Steve Kinser of Bloomington, Ind., who won the ‘Outlaw’ main at Knoxville, Iowa, on Saturday night, was third and Doug Wolfgang of Sioux Falls, S.D., who won the ‘Outlaw’ feature on Friday at Lakeside Speedway in Kansas City, took fourth. Tim Green of Carmichael, Calif., rounded out the top five.
Kinser established a new track record for the second straight as he lowered the Boone standard to 14.417 seconds. The old record was 14.85 seconds set by Wolfgang in 1978.
It was Swindell’s second World of Outlaws win of the season and his eighth overall. He pocketed $2,100 for the victory while Smith took home $1,300 for his runner-up finish.
After two nights of numerous flips, including a fatality at Knoxville, there were no serious incidents during the Boone program nobody got upside down during the evening.

Results –

Time trials – Steve Kinser, Bloomington, Ind. (14.417)
Heat #1 – Ron Wiuff, Marshalltown, Iowa
Heat #2 – Norman Martin, Dallas, Tex.
Heat #3 – Shane Carson, Oklahoma City, Okla.
B-main – Mike Thomas, Des Moines
Feature –

1.    Sammy Swindell, West Memphis, Tenn..
2.    Randy Smith, Hendersonville, Tenn..
3.    Steve Kinser
4.    Doug Wolfgang, Sioux Falls, S.D.
5.    Tim Green, Carmichael, Calif.
6.    Rick Ferkel, Findlay, Ohio
7.    John Stevenson, St. Paul, Minn.
8.    Linus Mack, East Grand Forks, Minn.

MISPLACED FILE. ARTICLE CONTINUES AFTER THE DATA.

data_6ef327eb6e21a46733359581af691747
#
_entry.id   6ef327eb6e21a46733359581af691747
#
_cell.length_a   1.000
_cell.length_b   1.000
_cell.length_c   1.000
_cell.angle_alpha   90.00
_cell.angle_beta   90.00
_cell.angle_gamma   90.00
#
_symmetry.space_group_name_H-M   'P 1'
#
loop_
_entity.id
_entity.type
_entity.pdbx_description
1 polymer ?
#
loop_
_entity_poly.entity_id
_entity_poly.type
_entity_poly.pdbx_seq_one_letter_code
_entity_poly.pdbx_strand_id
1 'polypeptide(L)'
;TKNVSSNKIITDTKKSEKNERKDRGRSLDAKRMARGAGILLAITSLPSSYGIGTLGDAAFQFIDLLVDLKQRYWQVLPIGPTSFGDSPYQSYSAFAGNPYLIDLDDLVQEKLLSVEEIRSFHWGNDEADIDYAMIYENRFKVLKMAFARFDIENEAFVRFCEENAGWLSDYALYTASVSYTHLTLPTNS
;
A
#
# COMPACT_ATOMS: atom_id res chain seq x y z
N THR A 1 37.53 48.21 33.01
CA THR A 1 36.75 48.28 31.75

9.    Bobby Davis Jr., Nashville, Tenn..
10.  Jerry Potter, Kansas City
11.  Norman Martin
12.  Sonny Smyser, Lancaster, Mo.
13.  Curtis Evan, Hardin, Mo.
14.  Rick Montgomery, Lakewood, Colo.
15.  Mike Thomas
16.  Pat McKeehan, Windsor, Mo.
17.  Mike Brooks, Knoxville, Iowa

Thursday, April 18, 2019

1992 - Behrens Wins La Crosse Opener

West Salem, Wis. (April 18, 1992) – The early season dominance continued in 1992 as Dwain Behrens slid inside of Shawn Pfaff on lap 22 of the NASCAR late model feature and took the opening win of the Winston Racing Series at the La Crosse Fairgrounds Speedway.
Last season, Ted Smokestad took the opening win at La Crosse as several Minnesota drivers took the long drive from the Twin Cities for opening night and Behrens duplicated that this year.
Mike Tuma led from the pole position for the first 11 circuits before Pfaff completed his hard-charging drive from the back of the pack to take the lead. Pfaff pulled away for several laps, before Behrens made his way through the field and started closing the gap on Pfaff.
Behrens nearly made the pass on lap 17, but the third yellow of the race came out when Smokestad spun and hit the wall in turn two. Four lap later Behrens took the inside lane on turn one and two and made the pass for the win.

Results –

1.    Dwain Behrens, Lakeville, Minn.
2.    Shawn Pfaff, Sparta, Wis.
3.    Kevin Nuttleman, Bangor, Wis.
4.    Jon Lemke, St. Louis Park, Minn.
5.    Mike Tuma, Lakeville, Minn.
6.    Joe Milanowski, Madison, Wis.
7.    Tim Nelson, La Crescent, Wis.
8.    Roger Lund, Rockland, Wis.
9.    Tony Norem, Jordan, Minn.
10.   John Leisso, Stoddard, Wis.

Wednesday, April 17, 2019

1966 – Dickson Wins at Eldora

Larry Dickson

Rossburg, Ohio (April 17, 1966) – Larry Dickson traveled the rough, rocky road to success here yesterday afternoon to win his first United States Auto Club 30-lap sprint car feature.